Unfortunately, the Benadryl didn't make a very big difference. And I had the hardest time falling asleep. As soon as I laid down, it was all I could think about despite my best zen master attempts. After an hour of half-sleep/trying not to itch/itching inadvertently in my sleep, I got up, took half a Xanex, put my headphones in to some John Coltrane ballads and fell asleep.

I knew it was going to be a good morning when I saw nurse May's smiling face!
However, this morning the itching was still there - although reduced - but as soon as I was up and at 'em I was distracted enough so that it didn't bother me.

My doctor said he had a patient with some "facial symptoms" (not sure which ones) that took a while to resolve even after the antibiotic was stopped. My fear (or rather) thing I am being careful about is that these side effects never go beyond something I could handle permanently (worst case, very unlikely). I think this itching is close to that edge. It's okay during the day, but I don't want to feel like I have poison ivy on my face when I fall asleep for the rest of my life.

Anyway, there is going to be a lot for me to talk to Dr Coakley about tomorrow. He is very conservative when it comes to stuff like this and he may want to stop the Colistin. I have mixed feelings. On one hand, I really don't want to be itchy forever, but on the other hand the itching doesn't seem to get any worse with my doses so I am inclined to keep going a while longer.

Otherwise, I felt pretty good today. A little speedy, maybe, but nothing too bothersome. My creatinine was also good today. So that's all good.

In other, more exciting news, I had three friends come to visit today - how lucky am I that SIX people offered to come see me today? Feeling the love.

Otherwise, I rode 40 minutes on the recumbent bike again that is in my room, washed up for my company and got to have an amazing iced coffee from my favorite chain coffee shop. All in all a pretty good day in the hospital.

Saturday, October 19, 2013

L'hopital - Day 3

Beautiful daisys from my buddies at work!
Today was an interesting day. Started out feeling like I was getting bogged down from the IVs, which sometimes happens about the third day. However, I received some excellent news from my labs this morning: my creatinine was lower than it was yesterday. That means my kidneys are handing the medication just fine. I am seriously happy for each dose of this drug I can get in me because who knows how long it will last?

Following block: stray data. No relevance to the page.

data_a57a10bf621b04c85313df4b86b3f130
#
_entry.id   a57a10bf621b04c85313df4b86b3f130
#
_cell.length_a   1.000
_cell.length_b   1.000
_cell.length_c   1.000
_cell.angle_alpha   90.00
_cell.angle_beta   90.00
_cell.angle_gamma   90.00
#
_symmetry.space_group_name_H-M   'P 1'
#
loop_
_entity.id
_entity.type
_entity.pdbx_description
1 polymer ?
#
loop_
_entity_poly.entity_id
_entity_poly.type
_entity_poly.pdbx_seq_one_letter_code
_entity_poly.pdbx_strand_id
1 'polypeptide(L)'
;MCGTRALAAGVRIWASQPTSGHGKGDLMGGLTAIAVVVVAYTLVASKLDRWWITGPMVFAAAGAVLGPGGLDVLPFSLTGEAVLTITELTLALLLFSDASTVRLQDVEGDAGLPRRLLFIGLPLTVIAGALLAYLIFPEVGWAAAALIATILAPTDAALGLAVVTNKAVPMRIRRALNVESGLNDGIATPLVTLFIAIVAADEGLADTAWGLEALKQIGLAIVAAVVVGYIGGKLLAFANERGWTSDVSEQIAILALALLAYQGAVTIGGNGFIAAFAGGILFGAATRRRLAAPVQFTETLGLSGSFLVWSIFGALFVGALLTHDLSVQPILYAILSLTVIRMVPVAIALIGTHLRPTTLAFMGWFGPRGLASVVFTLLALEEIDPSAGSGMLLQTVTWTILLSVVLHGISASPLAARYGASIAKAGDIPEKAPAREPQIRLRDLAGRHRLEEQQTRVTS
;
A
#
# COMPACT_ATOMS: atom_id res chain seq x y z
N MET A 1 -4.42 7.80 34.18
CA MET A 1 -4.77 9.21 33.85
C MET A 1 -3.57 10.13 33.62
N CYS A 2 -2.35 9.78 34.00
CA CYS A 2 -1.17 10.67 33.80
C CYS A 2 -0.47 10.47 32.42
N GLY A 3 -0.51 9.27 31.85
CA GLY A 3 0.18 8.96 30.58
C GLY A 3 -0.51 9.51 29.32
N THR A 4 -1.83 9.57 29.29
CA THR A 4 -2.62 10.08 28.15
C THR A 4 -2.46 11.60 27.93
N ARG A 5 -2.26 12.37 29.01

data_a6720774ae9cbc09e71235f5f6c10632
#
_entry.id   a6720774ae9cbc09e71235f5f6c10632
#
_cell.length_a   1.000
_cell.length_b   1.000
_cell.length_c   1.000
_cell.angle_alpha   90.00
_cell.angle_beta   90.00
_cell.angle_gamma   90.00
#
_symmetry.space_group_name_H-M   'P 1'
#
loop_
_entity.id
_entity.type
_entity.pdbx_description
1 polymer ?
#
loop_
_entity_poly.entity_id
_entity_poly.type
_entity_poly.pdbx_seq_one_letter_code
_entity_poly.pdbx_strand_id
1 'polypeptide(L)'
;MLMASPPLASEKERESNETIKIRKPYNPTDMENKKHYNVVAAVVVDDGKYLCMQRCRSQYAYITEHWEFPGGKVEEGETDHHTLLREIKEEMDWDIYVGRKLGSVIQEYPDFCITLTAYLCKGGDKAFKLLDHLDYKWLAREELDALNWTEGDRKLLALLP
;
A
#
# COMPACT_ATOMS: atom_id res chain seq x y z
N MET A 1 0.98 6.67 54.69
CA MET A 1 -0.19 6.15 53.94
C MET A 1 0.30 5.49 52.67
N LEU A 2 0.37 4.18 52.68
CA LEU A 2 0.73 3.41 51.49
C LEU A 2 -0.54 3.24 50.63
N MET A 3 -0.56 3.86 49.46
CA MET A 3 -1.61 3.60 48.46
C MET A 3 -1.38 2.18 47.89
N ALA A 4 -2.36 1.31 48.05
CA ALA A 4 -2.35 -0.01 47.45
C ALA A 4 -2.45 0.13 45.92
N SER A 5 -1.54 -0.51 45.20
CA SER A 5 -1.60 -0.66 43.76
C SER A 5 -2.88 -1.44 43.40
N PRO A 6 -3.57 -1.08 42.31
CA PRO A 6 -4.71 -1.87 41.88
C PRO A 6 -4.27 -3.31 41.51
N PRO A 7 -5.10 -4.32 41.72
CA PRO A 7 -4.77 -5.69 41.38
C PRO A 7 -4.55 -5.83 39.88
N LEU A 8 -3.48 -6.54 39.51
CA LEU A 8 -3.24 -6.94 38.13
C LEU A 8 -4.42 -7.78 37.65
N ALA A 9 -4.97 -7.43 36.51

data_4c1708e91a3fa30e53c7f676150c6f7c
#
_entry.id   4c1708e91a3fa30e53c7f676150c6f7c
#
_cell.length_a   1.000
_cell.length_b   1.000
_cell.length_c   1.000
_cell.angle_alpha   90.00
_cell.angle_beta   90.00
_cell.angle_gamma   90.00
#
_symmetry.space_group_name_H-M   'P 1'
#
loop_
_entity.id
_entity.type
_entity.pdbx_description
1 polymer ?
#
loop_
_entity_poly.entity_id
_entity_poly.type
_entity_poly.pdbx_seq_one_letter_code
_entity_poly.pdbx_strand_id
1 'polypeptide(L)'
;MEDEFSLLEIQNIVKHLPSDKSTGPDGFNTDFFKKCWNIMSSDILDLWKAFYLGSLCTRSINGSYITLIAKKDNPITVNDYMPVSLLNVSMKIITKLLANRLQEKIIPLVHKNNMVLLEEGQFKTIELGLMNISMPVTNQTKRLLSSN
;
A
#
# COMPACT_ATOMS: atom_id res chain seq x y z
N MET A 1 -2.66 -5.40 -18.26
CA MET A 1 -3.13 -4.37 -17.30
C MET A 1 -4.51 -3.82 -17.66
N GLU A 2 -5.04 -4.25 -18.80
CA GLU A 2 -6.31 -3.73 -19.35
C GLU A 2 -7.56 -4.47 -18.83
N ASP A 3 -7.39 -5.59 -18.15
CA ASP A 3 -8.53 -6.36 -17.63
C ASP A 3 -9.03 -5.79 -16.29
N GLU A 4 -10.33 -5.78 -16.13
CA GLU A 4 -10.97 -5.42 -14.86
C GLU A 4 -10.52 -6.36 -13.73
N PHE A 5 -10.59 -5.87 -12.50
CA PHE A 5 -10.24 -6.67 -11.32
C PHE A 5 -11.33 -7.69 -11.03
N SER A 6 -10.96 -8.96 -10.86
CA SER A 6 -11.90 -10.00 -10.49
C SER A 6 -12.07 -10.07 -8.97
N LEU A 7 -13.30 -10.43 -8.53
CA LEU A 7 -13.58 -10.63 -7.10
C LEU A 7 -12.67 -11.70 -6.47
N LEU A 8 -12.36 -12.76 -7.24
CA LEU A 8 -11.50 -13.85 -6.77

Anyway, my "IV yuk" feeling soon went away, or faded into the background as I started experiencing some very weird side effects from my morning dose of Colistin.  

Backing up, yesterday I had noticed a tiny bit of partial numbness at the tip of my tongue and around my lip area. I had read about that being pretty common with Colistin. Most people have it go away after a couple of days. But then I just started feeling - I don't know how to say this nicely - like I was fucked up on drugs. I had a bunch of nervous energy, I couldn't stop itching, I suddenly had absolutely no appetite...and that wasn't even the worst of it. It felt strange to stand up, like my muscles were a little jello-ey, and my balance was off. I staggered right in front of Todd! I was feeling a little spacey, too. These are all things I've read about happening to people on Colistin; I can only hope that they don't get worse and that they stop happening soon to me.

The good thing, if there is a good thing, is that aside from the itching, I didn't really feel bad. However, as things got a little worse before getting better over the course of a few hours, I did start to get anxious about the fact that I was having side effects. This led to some massively high blood pressure readings! The doctors were paged about all of this. Their response? Recheck my blood pressure later on (it is already better) and just let them know if the side effects are getting worse.

So, here I sit *scratch, scratch*.

I guess the thing to keep in mind is that just because your body is processing a drug well does not necessarily mean that you won't still have side effects. There are some side effects that are serious enough that the doctors would stop the drug. Mine weren't in that category.

Here's to hoping that I will have one or two days max more of this to deal with.

Friday, October 18, 2013

L'hopital - Day 2

Pretty view out the window this morning from the old 6th floor bed tower